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Matches
8 May 2006 - Preston North End 0 Leeds United 2
Championship Play Off semi final 2nd leg - Deepdale - 20,383 - Leeds won 3-1 on aggregate
Scorers: Hulse (56), Richardson (61)
Preston North End: Nash, Mears, Davis, Alexander, Mawene, Ormerod (Whaley 10), O'Neil, McKenna, Stewart (Agyemang 45), Nugent, Dichio
Leeds United: Sullivan, Kelly, Gregan, Kilgallon, Crainey, Richardson, Derry, Miller, Douglas, Lewis (Stone 88), Hulse (Cresswell 78)

printer friendly version Man with a plan? Kevin Blackwell watches Leeds lose in the final Championship game of the season at Deepdale

For Leeds United, the shiny nugget of automatic promotion had been something of a forlorn hope through most of the 2005/06 season. The early season sprints of Reading and Sheffield United had taken them well clear of the chasing pack and built enough of a cushion to more or less guarantee a Premiership place.

Nervy jitters had dogged the Blades from the middle of January and Leeds had been inexorably hauling them in until their own late collapse had seen them capture just nine points from the last ten games. That sentenced United to the lottery of the Championship play offs and pitched them against a dogged Preston North End outfit. The Deepdale team had secured 26 points from their own final ten matches and were the division's form team. They had ended the season with the best defensive record in the Championship and when they defeated Leeds 2-0 in the closing contest at Deepdale on Sunday, April 30, they climbed above United into fourth spot, giving them home advantage in the decisive second leg.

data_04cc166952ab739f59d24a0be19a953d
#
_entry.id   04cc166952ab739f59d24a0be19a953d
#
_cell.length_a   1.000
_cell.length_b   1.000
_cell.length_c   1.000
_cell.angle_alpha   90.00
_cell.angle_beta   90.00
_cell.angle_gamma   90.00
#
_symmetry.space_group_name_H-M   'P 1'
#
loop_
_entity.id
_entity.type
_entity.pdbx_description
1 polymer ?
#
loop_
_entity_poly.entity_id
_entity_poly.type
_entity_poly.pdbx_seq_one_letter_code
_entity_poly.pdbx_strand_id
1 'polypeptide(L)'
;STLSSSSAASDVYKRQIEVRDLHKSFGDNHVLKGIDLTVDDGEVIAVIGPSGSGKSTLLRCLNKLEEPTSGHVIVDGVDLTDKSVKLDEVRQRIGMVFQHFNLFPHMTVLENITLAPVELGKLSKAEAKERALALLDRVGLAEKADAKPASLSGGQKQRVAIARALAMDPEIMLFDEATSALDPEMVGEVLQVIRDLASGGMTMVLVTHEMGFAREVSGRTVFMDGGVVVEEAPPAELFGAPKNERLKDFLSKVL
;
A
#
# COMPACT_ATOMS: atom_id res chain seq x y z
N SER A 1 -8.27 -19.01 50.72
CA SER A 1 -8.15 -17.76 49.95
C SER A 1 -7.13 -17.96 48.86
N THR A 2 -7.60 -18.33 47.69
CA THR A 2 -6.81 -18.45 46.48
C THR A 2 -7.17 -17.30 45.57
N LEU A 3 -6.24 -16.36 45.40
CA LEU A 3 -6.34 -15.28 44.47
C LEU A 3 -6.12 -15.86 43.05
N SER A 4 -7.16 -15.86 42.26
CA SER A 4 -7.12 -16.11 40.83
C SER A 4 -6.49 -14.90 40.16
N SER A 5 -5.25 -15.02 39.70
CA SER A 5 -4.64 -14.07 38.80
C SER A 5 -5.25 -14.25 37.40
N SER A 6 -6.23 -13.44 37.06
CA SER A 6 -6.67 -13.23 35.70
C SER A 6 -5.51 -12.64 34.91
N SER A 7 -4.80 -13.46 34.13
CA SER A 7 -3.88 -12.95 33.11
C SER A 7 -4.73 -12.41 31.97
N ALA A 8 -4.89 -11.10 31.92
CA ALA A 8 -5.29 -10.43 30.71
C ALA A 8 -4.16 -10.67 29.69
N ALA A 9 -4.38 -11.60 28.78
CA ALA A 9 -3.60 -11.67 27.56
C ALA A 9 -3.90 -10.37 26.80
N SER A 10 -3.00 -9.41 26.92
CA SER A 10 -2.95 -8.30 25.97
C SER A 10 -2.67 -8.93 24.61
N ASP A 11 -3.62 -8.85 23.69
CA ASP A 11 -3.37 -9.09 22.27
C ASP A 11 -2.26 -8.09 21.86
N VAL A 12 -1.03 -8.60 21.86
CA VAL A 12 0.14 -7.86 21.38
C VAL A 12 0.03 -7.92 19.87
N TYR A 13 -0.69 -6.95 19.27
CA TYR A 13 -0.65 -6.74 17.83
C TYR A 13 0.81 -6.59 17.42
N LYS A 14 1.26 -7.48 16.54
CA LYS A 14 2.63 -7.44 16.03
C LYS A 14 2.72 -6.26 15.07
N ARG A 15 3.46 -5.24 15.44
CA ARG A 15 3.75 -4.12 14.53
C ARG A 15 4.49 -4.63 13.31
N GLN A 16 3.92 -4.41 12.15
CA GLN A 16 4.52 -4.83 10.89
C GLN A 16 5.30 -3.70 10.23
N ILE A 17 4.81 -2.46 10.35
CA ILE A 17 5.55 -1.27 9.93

Leeds boss Kevin Blackwell had sent out what amounted to a reserve side in that League encounter, keeping his powder dry for the bigger test to come.

But when young North End striker David Nugent scored a brilliant individual goal in the Elland Road first leg on Friday May 5, it looked like all Blackwell's strategies would come to nought. Nugent made the breakthrough in the 48th minute, taking on and beating virtually the entire United defence with his pace and trickery.

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Happily, Eddie Lewis dug United out of a hole with a wonderfully placed A desperate Graham Alexander can do nothing to prevent Eddie Lewis equalising at Elland Roadcurling free kick with 16 minutes left and the teams would start on level terms at Deepdale with away goals having no benefit under the play off rules.

The pairing of the two clubs was given added spice by Blackwell's habitual raids on Deepdale - in the two years he had been in charge, former North End favourites David Healy, Eddie Lewis and Richard Cresswell had all crossed the Pennines to throw their lot in with United. Sean Gregan, another Preston old boy, had arrived at Elland Road by courtesy of West Bromwich Albion.